I have two questions regarding the sunflower seedlings in the picture below.

  1. I think my sunflowers are too close together. How much should I thin them and based on their height, does now seem like a good time or should I wait?
  2. Some of them have sort of a burgundy stem (circled in blue) instead of a green one. What does this mean, if anything (They were all planted from the same seeds packet)?

enter image description here

4 Answers 4


It will help to find what variety you have, as some varieties need much wider spacing than others.

Here is an idea of what you are looking for via spacing:

  • 2-3' tall matured: Space 10-14" apart
  • 3-4' tall matured: Space 12-18" apart
  • 4-6' tall matured: Space 14-24" apart
  • 6-8' tall matured: Space 16-30" apart
  • 8-12' tall matured: Space 20-36" apart
  • 12'-up: Space at least 30" apart

The wider spacings are better for branching varieties. Sunflowers can be grown tighter, but the result may be unnaturally small heads, on top of very long stems. The wider you space, the shorter the stems you will get, and also larger heads.

You can thin them anytime at this point, but I often wait until the plants are 4-6 inches tall, so that I can be more sure of the vigor levels of the young plants. When you are thinning the seedlings that are very close, place a finger on each side of the seedling you wish to keep, to hold the soil in place while you pull the surrounding plants with your other hand. This may not be necessary, but safe is always better than sorry.

The burgundy color on a sunflower stalk, if it is surrounded by normal green sunflower plants, usually indicates a reddish tinged to full dark purple flower. However, some yellow flowered specimens have a burgundy stalk. If you didn't plant a blend, and are looking for uniform color, you may want to cull these. If this is from a blend, try to leave as many different growth types as you can. This is easier when the plants are a little older.

  • 1
    Cutting the unwanted plants off at ground level with scissors prevents the possibility of uprooting the ones you want to keep.
    – TeresaMcgH
    Jul 22, 2014 at 18:14
  • I'll make sure to keep the dark colored stalks to see what kind of flowers they produce..interesting...
    – amol
    Jul 22, 2014 at 19:06
  • @amol Anything new? Are the burgundy plants retaining their color?
    – J. Musser
    Aug 15, 2014 at 3:39
  • 1
    @J.Musser - yes, they are retaining their color. I have thinned the plants a little but made sure to keep the burgundy ones. I'll post some pics and also update if/when they flower.
    – amol
    Aug 15, 2014 at 21:05

You can do it now. They look tall enough to thin but it won't hurt things to wait a week or so.

It will depend on the variety as to the spacing. As J.Musser stated quite thoroughly, the height at maturity is a factor in the spacing.

I avoid disturbing roots by taking my garden shears and snipping the seedlings off at ground level rather than pulling them. The "thinned" plants will die off and provide the needed space.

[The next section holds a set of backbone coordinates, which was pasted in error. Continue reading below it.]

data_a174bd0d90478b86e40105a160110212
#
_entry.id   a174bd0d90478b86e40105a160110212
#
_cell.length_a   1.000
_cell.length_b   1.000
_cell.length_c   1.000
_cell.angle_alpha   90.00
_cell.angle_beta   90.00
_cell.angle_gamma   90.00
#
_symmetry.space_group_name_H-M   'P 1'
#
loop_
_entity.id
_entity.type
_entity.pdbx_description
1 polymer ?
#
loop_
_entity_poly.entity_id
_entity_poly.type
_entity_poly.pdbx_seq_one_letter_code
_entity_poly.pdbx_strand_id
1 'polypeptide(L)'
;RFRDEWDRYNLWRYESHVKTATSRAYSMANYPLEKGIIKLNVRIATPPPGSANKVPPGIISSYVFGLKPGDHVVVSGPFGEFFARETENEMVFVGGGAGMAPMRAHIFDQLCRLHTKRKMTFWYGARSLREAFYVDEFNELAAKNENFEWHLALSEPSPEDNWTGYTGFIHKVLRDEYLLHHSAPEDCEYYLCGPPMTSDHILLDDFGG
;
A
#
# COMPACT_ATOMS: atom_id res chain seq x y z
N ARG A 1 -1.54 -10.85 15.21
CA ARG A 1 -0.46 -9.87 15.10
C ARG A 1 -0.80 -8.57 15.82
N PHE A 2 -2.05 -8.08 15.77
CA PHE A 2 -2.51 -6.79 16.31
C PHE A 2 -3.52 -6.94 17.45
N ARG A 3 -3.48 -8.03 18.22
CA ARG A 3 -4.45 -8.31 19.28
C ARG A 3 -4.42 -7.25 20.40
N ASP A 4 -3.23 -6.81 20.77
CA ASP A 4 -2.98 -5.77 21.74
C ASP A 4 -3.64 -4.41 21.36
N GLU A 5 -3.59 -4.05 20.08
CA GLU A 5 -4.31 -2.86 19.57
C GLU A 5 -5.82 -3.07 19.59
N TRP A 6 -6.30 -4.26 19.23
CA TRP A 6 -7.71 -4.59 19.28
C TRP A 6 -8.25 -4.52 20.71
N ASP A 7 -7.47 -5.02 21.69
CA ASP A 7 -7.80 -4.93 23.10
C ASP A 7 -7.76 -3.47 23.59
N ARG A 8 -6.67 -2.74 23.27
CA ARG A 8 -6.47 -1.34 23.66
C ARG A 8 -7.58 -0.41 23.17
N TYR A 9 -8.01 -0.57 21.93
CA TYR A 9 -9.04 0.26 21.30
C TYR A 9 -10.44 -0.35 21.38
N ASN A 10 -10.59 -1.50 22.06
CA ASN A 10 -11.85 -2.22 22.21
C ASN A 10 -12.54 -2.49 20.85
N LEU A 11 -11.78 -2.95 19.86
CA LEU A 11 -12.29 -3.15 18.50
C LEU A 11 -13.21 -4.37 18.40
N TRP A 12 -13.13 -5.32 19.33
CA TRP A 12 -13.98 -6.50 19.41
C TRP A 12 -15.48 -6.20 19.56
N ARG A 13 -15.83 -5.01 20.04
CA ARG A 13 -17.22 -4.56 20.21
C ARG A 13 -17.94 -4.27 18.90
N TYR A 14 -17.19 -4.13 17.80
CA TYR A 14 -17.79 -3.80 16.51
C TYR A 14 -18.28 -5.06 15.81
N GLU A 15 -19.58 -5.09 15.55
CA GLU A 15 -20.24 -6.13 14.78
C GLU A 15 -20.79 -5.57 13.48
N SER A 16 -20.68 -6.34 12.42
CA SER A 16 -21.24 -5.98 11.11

I'm guessing you might just have a variety of seeds. It'll be more evident if that's the case once you can see the flower head.

I bought a gallon bag stuffed full of sunflower seeds. They are allegedly all from the same variety of sunflower but there's some variation among the plants - could be genetic variation. Could be that it's really just a variety of seeds. They are similar enough that I think it's the former.


It is suggested that sunflowers be thinned when the first true leaves (the second set, which appears to be about now from your picture) to 1 plant every 2 feet, give or take. 2 feet is the suggested ideal spacing for bigger plants. If you don't care about size or specifically want them smaller you can keep a bit smaller spacing.

As for the purple stems, some sunflower stems have that colour/tint to them, depending on the variety. However, some plants will also show these kinds of symptoms from a Phosphorus deficiency. In extreme cases of Nitrogen deficiency you will see purple leaves/stems as evidence of chlorosis, but I believe that's usually seen is older plants than this. Look at the seed packet to determine if it's a normal colour or not.


No, it's not necessary. Go to sunflower farms loaded with huge beautiful sunflowers and they are on top of each other. The ground is big and the roots will find a way to get their nutrients. I never thin my plants and they look beautiful!

  • It's not so much about the size of the ground, but rather getting enough sun. Planted that close together the sunflowers are likely to grow very tall and lanky to try and not be shaded by their neighbors. But tall lanky sunflowers mean the stems end up spindly and weak, much more likely to fall over just as the heads develop.
    – GardenerJ
    May 20, 2015 at 15:27

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